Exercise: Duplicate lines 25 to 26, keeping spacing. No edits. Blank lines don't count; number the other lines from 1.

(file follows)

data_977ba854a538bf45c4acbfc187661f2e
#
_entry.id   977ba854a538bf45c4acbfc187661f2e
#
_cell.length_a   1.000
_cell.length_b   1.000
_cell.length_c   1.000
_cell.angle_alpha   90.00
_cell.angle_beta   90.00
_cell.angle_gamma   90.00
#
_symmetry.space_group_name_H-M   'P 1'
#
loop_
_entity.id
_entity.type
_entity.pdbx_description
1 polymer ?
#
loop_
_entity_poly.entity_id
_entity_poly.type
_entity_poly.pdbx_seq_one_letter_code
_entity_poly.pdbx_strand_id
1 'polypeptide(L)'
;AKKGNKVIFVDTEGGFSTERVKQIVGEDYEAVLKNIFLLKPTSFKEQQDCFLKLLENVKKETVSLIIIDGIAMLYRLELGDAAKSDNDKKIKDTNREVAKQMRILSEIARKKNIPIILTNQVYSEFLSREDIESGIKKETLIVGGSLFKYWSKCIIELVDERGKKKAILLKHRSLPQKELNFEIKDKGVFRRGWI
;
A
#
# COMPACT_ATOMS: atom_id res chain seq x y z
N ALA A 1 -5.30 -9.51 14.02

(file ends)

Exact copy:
1 'polypeptide(L)'
;AKKGNKVIFVDTEGGFSTERVKQIVGEDYEAVLKNIFLLKPTSFKEQQDCFLKLLENVKKETVSLIIIDGIAMLYRLELGDAAKSDNDKKIKDTNREVAKQMRILSEIARKKNIPIILTNQVYSEFLSREDIESGIKKETLIVGGSLFKYWSKCIIELVDERGKKKAILLKHRSLPQKELNFEIKDKGVFRRGWI